Twenty Years Later, Rolling Dots Part of Daily Lexicon

Topics: Technology
Featuring the work of:
1992 Hertz Fellow
Senior Director, AI Systems, Meta

After sending a text, we expect the rolling dots that indicate a recipient is preparing to respond. Yet the indicator was created long before texting became ubiquitous.

Twenty years ago, Hertz Fellow Sandeep Singhal was part of an IBM team that developed it while working on instant messaging for companies. 

“We worked long, crazy hours deep into the night,” said Singhal, currently a senior computer scientist with Facebook. “We would open up a conference call and literally just sit on the phone with each other, even though our offices were right next door.” The team needed the very collaboration tools they were in the process of developing. 

The IBM team had already developed messaging capability for video games. As team members grew more accustomed to using chat rooms and messaging platforms, they discovered new patterns, behaviors, and expectations. For example, they realized that once they sent a message, they had no idea whether it had been received. They’d sit alone, wondering if the recipient was taking a long time to respond to a message, or simply ignoring it.

“One night we began brainstorming about how to provide visual feedback that the message recipient had received the message and was getting ready to respond,” Singhal said. They decided to show the text response being typed in real time. 

“Our first attempt completely backfired,” he said. “Because putting a message in writing has a greater sense of permanency, people began to think about what they were going to write, type it somewhere, and make sure it was right before they sent it. They didn’t want to come across as unprofessional or unable to spell.”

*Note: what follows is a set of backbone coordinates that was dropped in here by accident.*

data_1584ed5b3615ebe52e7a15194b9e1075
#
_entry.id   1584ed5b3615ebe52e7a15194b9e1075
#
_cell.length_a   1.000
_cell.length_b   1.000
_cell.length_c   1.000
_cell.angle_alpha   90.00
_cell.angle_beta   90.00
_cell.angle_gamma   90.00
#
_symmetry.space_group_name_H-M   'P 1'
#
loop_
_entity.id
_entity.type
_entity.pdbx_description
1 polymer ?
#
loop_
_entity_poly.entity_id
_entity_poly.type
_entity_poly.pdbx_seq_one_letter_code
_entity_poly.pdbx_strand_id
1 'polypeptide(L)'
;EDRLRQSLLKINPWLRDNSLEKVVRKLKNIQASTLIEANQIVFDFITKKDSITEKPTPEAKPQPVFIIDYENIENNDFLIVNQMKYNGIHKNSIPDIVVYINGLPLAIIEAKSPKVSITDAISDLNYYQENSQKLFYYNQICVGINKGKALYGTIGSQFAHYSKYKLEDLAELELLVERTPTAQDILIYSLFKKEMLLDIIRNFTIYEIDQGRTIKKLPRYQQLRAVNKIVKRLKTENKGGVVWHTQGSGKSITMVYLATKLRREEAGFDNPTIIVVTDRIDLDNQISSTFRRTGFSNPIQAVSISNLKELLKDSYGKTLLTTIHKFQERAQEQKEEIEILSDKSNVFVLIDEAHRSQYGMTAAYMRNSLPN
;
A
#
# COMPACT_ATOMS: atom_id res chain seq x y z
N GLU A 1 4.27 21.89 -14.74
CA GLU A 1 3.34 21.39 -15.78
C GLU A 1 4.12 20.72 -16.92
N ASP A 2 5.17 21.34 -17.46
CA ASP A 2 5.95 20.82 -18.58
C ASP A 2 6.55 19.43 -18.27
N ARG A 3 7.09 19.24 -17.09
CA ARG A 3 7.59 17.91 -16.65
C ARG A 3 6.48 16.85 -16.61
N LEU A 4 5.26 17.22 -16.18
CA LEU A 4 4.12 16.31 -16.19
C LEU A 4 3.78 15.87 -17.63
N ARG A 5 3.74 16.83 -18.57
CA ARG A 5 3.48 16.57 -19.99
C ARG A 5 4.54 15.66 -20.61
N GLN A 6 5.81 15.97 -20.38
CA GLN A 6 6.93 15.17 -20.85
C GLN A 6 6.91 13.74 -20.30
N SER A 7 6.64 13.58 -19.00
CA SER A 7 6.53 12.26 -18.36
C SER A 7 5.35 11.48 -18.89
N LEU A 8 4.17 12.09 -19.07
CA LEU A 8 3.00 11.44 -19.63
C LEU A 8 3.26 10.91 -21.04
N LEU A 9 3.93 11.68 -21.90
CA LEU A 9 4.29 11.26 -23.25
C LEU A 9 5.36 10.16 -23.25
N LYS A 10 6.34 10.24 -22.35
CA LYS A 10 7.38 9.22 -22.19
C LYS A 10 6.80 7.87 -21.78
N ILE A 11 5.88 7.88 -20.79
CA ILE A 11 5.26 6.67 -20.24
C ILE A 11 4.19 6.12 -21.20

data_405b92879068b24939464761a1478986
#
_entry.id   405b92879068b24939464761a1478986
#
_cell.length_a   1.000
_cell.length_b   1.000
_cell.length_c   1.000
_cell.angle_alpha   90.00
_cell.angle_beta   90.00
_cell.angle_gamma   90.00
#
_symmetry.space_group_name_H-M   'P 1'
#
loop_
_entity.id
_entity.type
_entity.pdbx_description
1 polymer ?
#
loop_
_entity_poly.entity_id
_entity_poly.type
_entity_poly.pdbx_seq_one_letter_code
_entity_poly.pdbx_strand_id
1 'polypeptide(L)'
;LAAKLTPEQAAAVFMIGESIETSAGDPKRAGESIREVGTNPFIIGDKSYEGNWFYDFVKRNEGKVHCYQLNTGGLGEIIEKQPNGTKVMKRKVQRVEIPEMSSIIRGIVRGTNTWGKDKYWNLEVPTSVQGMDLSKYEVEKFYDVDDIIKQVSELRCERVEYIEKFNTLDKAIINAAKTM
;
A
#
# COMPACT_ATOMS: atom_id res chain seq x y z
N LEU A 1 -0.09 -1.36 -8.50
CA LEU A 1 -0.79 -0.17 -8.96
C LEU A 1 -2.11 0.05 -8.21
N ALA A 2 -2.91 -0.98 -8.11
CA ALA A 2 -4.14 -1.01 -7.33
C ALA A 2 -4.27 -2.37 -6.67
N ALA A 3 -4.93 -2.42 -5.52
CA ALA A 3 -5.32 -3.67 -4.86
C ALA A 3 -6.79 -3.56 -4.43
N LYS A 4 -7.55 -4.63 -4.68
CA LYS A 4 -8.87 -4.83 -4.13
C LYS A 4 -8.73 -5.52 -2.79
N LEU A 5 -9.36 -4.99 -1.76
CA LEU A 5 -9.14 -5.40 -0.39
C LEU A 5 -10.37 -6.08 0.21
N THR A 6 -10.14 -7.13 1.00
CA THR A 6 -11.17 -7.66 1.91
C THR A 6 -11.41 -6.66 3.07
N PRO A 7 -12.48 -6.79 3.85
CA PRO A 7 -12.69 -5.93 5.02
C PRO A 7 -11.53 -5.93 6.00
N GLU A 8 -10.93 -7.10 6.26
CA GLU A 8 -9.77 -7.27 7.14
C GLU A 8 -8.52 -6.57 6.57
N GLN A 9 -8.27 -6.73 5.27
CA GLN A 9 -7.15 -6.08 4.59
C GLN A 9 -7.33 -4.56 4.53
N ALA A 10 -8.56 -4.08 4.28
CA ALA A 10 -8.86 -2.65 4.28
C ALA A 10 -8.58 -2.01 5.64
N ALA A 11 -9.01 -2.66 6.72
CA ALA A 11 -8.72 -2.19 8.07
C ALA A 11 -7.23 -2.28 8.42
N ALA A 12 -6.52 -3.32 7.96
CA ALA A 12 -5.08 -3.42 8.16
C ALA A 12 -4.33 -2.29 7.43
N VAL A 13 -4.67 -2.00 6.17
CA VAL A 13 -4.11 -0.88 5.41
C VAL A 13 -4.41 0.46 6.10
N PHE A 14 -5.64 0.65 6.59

The team realized that the sender didn’t want to know what the recipient was typing, just whether they were typing at all. The text indicator was born.

More sophisticated interactions

Now, 20 years later, Singhal sees an opportunity to move from flat screen collaboration into something more interactive, whether it uses 3-D, augmented reality, or virtual reality. 

The pandemic ushered in “an era where higher fidelity and more natural interaction while remote becomes more and more important,” Singhal said. “Collaboration patterns are becoming more complex, data-driven, and fluid.” 

Pulling together shared data or data sets in the cloud and fluidly moving from one piece of information to another is an increasing requirement for collaboration across multiple groups, said Singhal, who is an expert in storing, moving, and sharing massive amounts of data as the senior director of engineering for storage at Facebook. He previously led cloud storage at Google.

“I'm focused on figuring out how to store large data sets, keep that data safe, and make that data easy to manage,” he said. “I’m also focused on making data delivery fast for our employees and our customers.” 

Enabling group collaboration

Singhal’s positions at Facebook and Google have brought him full circle to the topic of his doctoral research at Stanford University, which focused on enabling large numbers of people to collaborate in a shared space. At the time, this had applications in gaming, military training systems, and scientific simulation. The landscape has matured, but his approach has remained the same.

“It’s all about taking a really hard problem and boiling it down as something you can roll out, deploy, and then learn from and iterate,” he said. 

Singhal continues to be as fascinated by computer science as he was when he took his first coding class at the age of 8. In particular, he’s most excited by developments in artificial intelligence (AI) and machine learning (ML), a subset of AI in which computer algorithms improve automatically through experience. 

“In the last five years, we’ve seen ML and AI go from being a curiosity, done in isolation by specialists, to becoming mainstream must-have technology in nearly every field,” Singhal said. As it becomes more and more mainstream, AI is forcing technological innovation in all areas of infrastructure as demand continues to increase.

The important thing is striking a balance between having a broad, long-term vision and figuring out how to get something done as quickly as possible and made available to users—like the dots that indicate someone’s typing, Singhal said. “You really want to get something built that people can actually use and experience.” 

Singhal is next contributing his expertise to help the Hertz Foundation. He has joined the network of Hertz Fellowship interviewers and will start meeting with first-round candidates in January 2021.